A paper from Google and NASA claims that the organisations have achieved quantum supremacy, prompting mixed reactions from the scientific and technological communities, before being taken down.
“To our knowledge, this experiment marks the first computation that can only be performed on a quantum processor. Quantum processors have thus reached the regime of quantum supremacy.”
This is one of the reported conclusions drawn in ‘Quantum Supremacy Using a Programmable Superconducting Processor’; a paper authored by Google, in collaboration with researchers at NASA, which appeared online briefly (and, we can assume, mistakenly) last week. Since then, the publication has been taken down, hopefully until the final version is ready.
From when the Financial Times broke the story, it didn’t take long for the mainstream media and both the scientific and technological communities to catch up, with articles appearing on Physics World, WIRED, VICE and The Economist to name but a few.
Response to this news has been mixed. Within hours, US Democratic candidate Andrew Yang was warning that Google’s quantum computers could break encryption, while others were questioning what the authors actually meant by the term ‘quantum supremacy’. Meanwhile, neither Google nor NASA were willing to comment.
Whether it meant to or not, this paper places ever-more focus on the world of quantum computing; its benefits and threats. In turn, this means that quantum-safe security is becoming more important than ever.
About the experiment
As described in the leaked paper, the first computational task the research team carried out to demonstrate quantum supremacy was to compare the quantum processor against classical computers in sampling the output of a random quantum circuit.
Rather than using Google’s 72-qubit ‘Bristlecone’ quantum chip, the researchers designed a smaller processor named Sycamore. While the processor originally consisted of 54 qubits, the experiment was carried out by only 53 of the quantum bits after one didn’t function properly.
As described in Physics World “The paper describes how a quantum computer comprising 53 programmable superconducting quantum bits was used to determine the output of a randomly-chosen quantum circuit made from a sequence of quantum gates. The output is a string of binary numbers and if the process is repeated many times, the results can be described as a probability distribution that resembles an interference pattern. This arises from the quantum interference that underlies the operation of quantum circuit.”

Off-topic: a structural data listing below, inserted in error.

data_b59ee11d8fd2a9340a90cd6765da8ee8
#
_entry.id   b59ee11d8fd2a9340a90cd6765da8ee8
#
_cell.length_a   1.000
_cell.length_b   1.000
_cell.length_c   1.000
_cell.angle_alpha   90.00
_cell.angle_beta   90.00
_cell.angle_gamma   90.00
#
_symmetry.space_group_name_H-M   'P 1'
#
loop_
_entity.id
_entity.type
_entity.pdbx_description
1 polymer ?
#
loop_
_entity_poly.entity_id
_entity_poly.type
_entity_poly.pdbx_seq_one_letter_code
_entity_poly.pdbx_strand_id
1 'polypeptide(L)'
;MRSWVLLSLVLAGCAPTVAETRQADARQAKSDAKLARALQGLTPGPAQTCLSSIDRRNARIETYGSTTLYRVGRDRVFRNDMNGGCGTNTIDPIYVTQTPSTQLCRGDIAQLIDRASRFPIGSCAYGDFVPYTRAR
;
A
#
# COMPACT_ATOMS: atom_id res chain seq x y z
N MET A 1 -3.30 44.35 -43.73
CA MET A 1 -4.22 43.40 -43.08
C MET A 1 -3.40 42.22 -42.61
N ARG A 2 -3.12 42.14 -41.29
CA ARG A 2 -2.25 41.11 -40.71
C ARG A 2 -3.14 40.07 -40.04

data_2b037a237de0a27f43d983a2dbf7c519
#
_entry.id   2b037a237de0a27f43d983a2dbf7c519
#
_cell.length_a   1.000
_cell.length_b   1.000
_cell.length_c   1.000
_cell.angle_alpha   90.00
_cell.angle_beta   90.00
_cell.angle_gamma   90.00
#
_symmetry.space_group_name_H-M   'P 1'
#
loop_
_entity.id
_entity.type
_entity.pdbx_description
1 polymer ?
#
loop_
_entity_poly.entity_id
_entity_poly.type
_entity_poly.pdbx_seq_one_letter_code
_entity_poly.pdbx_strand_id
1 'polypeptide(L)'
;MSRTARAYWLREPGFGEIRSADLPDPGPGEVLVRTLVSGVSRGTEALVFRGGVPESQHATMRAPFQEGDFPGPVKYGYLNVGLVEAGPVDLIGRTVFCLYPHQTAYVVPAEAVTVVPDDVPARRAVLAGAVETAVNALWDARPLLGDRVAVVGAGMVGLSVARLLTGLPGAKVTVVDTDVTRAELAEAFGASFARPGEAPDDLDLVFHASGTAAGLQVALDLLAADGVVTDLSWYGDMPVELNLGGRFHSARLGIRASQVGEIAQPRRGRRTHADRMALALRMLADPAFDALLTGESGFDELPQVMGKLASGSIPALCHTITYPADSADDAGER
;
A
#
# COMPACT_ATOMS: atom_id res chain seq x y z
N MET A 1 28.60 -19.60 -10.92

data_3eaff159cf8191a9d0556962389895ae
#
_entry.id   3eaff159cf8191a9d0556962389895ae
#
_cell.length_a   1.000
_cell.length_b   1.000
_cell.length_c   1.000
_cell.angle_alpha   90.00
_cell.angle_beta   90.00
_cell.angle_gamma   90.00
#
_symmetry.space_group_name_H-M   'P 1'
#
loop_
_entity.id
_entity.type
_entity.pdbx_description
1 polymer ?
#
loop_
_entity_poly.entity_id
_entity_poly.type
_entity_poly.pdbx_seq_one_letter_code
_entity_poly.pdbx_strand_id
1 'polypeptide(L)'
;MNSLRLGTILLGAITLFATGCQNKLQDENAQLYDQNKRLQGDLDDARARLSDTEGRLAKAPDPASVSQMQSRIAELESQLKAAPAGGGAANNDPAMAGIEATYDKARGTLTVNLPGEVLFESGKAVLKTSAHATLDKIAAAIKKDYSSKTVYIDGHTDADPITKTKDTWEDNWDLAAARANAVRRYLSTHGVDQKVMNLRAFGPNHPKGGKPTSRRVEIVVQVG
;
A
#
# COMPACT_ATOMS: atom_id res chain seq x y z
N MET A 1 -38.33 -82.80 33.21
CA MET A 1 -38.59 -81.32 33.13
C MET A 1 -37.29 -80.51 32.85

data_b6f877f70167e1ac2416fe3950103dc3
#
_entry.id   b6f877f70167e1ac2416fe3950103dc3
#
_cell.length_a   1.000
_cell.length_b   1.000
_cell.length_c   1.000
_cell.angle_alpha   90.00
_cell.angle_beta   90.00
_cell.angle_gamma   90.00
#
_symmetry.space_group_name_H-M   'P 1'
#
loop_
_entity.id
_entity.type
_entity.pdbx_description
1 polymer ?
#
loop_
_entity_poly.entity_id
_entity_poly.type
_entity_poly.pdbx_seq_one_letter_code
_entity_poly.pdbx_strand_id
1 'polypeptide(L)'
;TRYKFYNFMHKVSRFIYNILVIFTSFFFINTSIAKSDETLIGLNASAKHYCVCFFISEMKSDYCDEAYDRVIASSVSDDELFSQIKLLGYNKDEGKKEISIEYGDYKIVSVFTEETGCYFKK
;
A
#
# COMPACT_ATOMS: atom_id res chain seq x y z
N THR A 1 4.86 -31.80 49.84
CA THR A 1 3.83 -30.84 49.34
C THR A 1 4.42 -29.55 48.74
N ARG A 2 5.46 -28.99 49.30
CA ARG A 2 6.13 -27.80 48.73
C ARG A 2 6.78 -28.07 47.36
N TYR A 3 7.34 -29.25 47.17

This pattern was determined by Sycamore making one million measurements on the quantum circuit, taking about 200 seconds. The authors say that a state-of-the-art (classical) supercomputer would require about 10,000 years to perform the equivalent task; leading to their claims of realising quantum supremacy.
What do we mean by quantum supremacy?
Quantum supremacy refers to the point at which a quantum computer can solve problems that are practically unsolvable by classical computers – i.e. the ability to solve them in a reasonable timeframe.
By this definition, it would indeed seem that Google and NASA have achieved quantum supremacy. After all, solving a 10,000 year classical computing problem in 200 seconds could be said to be a perfect illustration. However, this event only tells part of the story (namely the capabilities of the quantum processor, rather than its practical application), so perhaps it’s time to expand and add context to this definition.
While ground-breaking, the experiment itself was an illustration of quantum supremacy and not one that is going to trouble long-term cryptographic security in its current form. It is currently thought that a feat such as breaking RSA encryption can only be accomplished by a quantum computer with thousands of logical qubits. Current quantum processors all have fewer than 100 physical qubits, with an overhead of at least a factor 1000 to obtain a logical qubit. There is still work to do!
A milestone for deploying quantum-safe security
While the results of this experiment will not directly impact the cryptographic standards that underpin much of the modern economy, it once again highlights the risks of quantum computing to organisations. It also emphasises the importance of deploying quantum-safe security solutions, such as Quantum Random Number Generation (QRNG) and Quantum Key Distribution (QKD), sooner rather than later.
The paper is reported to address the growth of the computational powers of quantum computers, expecting them to grow at double the exponential rate. “As a result of these developments, quantum computing is transitioning from a research topic to a technology that unlocks new computational capabilities. We are only one creative algorithm away from valuable near-term applications.”
Find out more about IDQ’s quantum-safe security solutions.